Getting along — Pointers for a great RV partnership

Getting along — Pointers for a great RV partnership

By Greg Illes

It is said that wherever your relationship is going, traveling together in an RV will take it there sooner. Here are some thoughts and pointers for traveling (and living) in close quarters with your loved one.

“Right” and “Wrong” — get rid of them

Does your brain work like this: “If I think one thing, and somebody else thinks differently — well, then, if I am right they must be wrong.” Ain’t necessarily so. Two people can be very different, and both can be right. Remember that old “I’m OK — You’re OK” book? Same idea. Blame, hurt, guilt — these are all part of being wrong, and they should not be part of your RV cargo.

You can’t fix the other guy

Remember how hard it was for you to change something in yourself that you really wanted to change (quitting smoking, fear of snakes, whatever)? Imagine if someone was demanding you change. Now imagine how difficult it would be to force a change in someone else who doesn’t even want to change. Let’s face it — we can barely, sometimes, make small fixes to ourselves. There’s just no way we can fix the other person. Let’s not try.

Are you a partner or a dependent?
Are you more concerned about loving your partner well or that your partner loves you? When you disagree, are you more concerned for your partner’s welfare or your own? Who would you rather turn out to be right? (There’s that word again.) Look for ways to care more about your partner than you care what he/she thinks of you.

Make it “their” choice
When you know they’re wrong (there’s that word again), and you know exactly how they can fix it, and you just can’t keep your mouth shut (this happens to us all) — give them the choice — really, give it to them. Be fully okay with what they decide. Try using a question instead of a command: “Do you think it would work better if you tried this?” instead of, “You should really do this thing this way.”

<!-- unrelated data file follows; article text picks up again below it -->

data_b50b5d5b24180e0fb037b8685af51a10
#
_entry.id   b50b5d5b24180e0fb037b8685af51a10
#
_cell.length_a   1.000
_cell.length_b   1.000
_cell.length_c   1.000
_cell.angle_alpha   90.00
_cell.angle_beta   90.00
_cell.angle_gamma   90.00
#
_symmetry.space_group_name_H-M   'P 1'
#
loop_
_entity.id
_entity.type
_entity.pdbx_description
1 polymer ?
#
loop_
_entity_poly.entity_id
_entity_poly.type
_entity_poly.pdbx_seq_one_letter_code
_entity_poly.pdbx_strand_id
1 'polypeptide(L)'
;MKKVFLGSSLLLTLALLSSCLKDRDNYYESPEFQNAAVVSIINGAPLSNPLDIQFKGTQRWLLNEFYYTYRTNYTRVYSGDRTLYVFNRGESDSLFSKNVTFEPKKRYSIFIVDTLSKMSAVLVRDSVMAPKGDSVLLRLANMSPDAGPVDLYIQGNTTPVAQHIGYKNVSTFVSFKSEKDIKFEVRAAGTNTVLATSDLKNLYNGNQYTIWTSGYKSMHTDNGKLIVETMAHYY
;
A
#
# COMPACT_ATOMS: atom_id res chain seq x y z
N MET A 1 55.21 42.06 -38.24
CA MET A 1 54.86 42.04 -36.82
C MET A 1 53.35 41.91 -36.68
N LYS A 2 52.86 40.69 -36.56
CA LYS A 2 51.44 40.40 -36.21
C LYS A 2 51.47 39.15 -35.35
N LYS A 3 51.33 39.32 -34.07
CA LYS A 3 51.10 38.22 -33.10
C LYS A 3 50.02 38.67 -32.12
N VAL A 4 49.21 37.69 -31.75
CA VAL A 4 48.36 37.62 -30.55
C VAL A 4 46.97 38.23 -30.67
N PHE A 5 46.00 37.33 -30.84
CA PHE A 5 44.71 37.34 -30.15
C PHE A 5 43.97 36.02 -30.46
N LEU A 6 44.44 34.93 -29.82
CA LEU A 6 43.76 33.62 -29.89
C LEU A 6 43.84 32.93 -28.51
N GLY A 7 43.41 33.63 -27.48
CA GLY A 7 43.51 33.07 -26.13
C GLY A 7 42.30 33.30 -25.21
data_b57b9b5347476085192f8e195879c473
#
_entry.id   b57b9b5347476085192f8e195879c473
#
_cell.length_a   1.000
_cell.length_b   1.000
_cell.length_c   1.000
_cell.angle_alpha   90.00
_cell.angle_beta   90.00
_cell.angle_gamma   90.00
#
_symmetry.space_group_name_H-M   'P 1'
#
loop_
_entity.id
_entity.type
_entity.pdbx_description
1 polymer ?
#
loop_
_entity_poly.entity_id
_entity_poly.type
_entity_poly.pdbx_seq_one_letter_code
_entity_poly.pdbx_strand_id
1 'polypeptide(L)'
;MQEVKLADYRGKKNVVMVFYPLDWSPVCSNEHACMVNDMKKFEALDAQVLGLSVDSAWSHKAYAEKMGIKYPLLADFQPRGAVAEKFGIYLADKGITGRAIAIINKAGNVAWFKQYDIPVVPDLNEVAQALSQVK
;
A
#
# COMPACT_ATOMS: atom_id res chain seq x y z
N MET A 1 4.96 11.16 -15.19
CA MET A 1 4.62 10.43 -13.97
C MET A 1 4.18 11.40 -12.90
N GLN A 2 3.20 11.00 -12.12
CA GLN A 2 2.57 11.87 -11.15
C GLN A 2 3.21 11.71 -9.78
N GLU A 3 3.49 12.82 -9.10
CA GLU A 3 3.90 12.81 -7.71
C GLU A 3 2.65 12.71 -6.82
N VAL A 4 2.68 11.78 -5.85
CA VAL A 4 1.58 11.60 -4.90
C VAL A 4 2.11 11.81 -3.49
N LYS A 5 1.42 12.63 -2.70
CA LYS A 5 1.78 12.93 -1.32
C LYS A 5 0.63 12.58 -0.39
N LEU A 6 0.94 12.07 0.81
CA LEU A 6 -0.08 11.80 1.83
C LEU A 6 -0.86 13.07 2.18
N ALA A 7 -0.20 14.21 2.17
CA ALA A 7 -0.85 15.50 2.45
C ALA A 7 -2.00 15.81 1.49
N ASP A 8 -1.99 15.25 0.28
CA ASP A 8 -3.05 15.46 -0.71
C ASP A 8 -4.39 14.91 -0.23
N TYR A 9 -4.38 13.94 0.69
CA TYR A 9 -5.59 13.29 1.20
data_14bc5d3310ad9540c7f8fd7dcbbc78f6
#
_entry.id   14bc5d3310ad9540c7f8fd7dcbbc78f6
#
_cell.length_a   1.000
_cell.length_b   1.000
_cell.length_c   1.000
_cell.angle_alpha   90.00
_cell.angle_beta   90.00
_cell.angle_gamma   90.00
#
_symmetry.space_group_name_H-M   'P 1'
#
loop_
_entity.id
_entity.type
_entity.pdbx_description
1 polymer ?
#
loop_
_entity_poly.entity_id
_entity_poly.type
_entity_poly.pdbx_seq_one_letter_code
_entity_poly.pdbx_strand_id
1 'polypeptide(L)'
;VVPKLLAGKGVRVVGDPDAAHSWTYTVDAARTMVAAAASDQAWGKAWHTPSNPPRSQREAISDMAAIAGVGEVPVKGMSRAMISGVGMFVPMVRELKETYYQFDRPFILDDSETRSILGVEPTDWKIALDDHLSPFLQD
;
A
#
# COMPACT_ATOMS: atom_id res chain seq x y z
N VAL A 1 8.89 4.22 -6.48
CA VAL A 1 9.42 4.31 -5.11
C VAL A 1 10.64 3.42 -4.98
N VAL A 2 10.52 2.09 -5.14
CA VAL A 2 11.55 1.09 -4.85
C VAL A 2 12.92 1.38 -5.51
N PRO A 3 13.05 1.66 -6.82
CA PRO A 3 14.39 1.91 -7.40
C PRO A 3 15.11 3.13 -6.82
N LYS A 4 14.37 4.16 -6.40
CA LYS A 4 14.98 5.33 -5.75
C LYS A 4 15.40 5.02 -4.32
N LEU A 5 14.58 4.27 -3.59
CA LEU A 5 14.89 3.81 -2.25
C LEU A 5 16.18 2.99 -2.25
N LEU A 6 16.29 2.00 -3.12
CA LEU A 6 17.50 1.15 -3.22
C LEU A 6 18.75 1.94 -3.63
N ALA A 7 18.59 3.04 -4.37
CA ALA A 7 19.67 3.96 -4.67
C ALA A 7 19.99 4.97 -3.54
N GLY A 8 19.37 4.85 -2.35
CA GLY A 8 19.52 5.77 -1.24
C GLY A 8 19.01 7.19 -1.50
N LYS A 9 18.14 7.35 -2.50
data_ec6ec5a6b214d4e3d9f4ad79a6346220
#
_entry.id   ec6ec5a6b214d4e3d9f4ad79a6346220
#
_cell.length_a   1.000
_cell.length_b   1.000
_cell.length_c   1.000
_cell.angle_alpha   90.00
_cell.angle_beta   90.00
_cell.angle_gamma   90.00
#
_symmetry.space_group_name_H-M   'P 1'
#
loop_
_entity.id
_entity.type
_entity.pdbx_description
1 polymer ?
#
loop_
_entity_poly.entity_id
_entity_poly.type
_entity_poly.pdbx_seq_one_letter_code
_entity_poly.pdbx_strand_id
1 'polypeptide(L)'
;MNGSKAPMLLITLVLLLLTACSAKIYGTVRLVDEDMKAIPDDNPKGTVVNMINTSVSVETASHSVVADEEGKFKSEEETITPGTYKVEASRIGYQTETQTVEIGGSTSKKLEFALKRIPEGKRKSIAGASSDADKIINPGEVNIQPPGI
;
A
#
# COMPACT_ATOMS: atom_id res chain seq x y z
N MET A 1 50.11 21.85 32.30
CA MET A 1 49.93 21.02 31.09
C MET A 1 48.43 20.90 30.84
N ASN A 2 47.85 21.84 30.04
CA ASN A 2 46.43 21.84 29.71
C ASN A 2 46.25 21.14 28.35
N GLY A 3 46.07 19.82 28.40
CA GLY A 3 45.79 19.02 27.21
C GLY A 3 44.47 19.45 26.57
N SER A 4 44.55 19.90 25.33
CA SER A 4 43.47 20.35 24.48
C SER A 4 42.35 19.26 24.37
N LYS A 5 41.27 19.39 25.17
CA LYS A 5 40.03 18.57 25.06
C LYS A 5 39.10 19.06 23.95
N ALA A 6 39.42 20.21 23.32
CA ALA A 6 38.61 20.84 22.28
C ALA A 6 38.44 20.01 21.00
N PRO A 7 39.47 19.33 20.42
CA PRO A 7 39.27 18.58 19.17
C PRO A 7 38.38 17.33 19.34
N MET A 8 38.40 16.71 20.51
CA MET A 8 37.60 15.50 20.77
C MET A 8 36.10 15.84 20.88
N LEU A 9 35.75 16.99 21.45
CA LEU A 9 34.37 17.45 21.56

Nobody is (or can be) perfect
We’ve heard this so often that we no longer listen. All of us are riddled with imperfections. We’ll never fix them all — so let’s concentrate on the serious issues and let the petty stuff slide. Ask yourself: Is this really a serious issue with your partner? Be honest.

Right things are done for right reasons
A fundamental truth: Every human on earth makes the best decision they can at every moment of their lives. Sometimes they base decisions on horribly flawed data or dismally bad influences, and very poor decisions result. But those crummy decisions are the result of the information worked with, not any intrinsic failing of the person.

Respect is the cornerstone
Love is mercurial, capricious, magical and maddening. Respect, on the other hand, is foundational, heartfelt and lasting. Know, deeply, that your companion is being the best person possible. Respect them for that and help them — cooperatively, gently, supportively — in any way you can.

Can you wait?
In relationships, patience is a huge virtue. Today’s insufferable torture can well be tomorrow’s minor annoyance. Today’s steadfast refusal to change drifts into a bemused “we’ll see” later in the week. Moods and attitudes do change — even your own.

What do you really want?
Be honest with yourself. A “want” can be a must-have or a nice-to-have. Try to place as many as possible in the nice-to-have category, because this enables that “choice” for your partner. A must-have is a non-negotiable demand and should be used rarely if at all. So what if you are presented with a must-have? A refusal puts you both in the rock-and-a-hard-place scenario — not good. How about a more flexible, “I really, really want this (grin)” or “Well, let’s talk about it (wink),” as a starting point.

Negotiate for fun, but not for love
Approval, respect, love — these are not for sale. “I’ll do the dishes, you take out the trash” is fine. But approval, disapproval, love or shame should not be involved. Every partnership is a compendium of trade-offs. Make them cheerfully. If you love and respect your partner, you will not be concerned about getting the best of the deal; in fact, you’ll try to give them the advantage — because they are worth it.

Greg Illes is a retired systems engineer who loves thinking up RV upgrades and modifications. When he’s not working on his motorhome, he’s traveling in it. You can follow his blog at